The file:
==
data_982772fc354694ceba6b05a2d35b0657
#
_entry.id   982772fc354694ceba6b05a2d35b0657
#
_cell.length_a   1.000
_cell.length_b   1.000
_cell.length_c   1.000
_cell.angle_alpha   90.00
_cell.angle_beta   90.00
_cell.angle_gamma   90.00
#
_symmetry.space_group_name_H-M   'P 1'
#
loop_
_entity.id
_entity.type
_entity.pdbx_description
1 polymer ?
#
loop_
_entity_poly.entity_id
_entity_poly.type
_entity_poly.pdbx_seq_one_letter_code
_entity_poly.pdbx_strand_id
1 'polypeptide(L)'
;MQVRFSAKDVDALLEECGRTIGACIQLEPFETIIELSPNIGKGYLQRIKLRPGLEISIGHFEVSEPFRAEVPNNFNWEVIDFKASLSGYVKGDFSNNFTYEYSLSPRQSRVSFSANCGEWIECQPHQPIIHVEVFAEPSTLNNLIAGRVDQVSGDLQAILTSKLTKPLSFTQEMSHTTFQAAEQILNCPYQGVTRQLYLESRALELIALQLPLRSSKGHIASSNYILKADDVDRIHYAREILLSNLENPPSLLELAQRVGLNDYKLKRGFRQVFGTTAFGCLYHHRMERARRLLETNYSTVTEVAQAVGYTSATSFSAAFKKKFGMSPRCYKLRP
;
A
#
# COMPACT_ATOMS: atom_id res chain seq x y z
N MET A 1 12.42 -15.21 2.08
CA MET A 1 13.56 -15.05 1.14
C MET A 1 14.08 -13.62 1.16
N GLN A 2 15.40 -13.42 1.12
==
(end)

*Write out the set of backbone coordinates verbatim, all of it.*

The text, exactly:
data_982772fc354694ceba6b05a2d35b0657
#
_entry.id   982772fc354694ceba6b05a2d35b0657
#
_cell.length_a   1.000
_cell.length_b   1.000
_cell.length_c   1.000
_cell.angle_alpha   90.00
_cell.angle_beta   90.00
_cell.angle_gamma   90.00
#
_symmetry.space_group_name_H-M   'P 1'
#
loop_
_entity.id
_entity.type
_entity.pdbx_description
1 polymer ?
#
loop_
_entity_poly.entity_id
_entity_poly.type
_entity_poly.pdbx_seq_one_letter_code
_entity_poly.pdbx_strand_id
1 'polypeptide(L)'
;MQVRFSAKDVDALLEECGRTIGACIQLEPFETIIELSPNIGKGYLQRIKLRPGLEISIGHFEVSEPFRAEVPNNFNWEVIDFKASLSGYVKGDFSNNFTYEYSLSPRQSRVSFSANCGEWIECQPHQPIIHVEVFAEPSTLNNLIAGRVDQVSGDLQAILTSKLTKPLSFTQEMSHTTFQAAEQILNCPYQGVTRQLYLESRALELIALQLPLRSSKGHIASSNYILKADDVDRIHYAREILLSNLENPPSLLELAQRVGLNDYKLKRGFRQVFGTTAFGCLYHHRMERARRLLETNYSTVTEVAQAVGYTSATSFSAAFKKKFGMSPRCYKLRP
;
A
#
# COMPACT_ATOMS: atom_id res chain seq x y z
N MET A 1 12.42 -15.21 2.08
CA MET A 1 13.56 -15.05 1.14
C MET A 1 14.08 -13.62 1.16
N GLN A 2 15.40 -13.42 1.12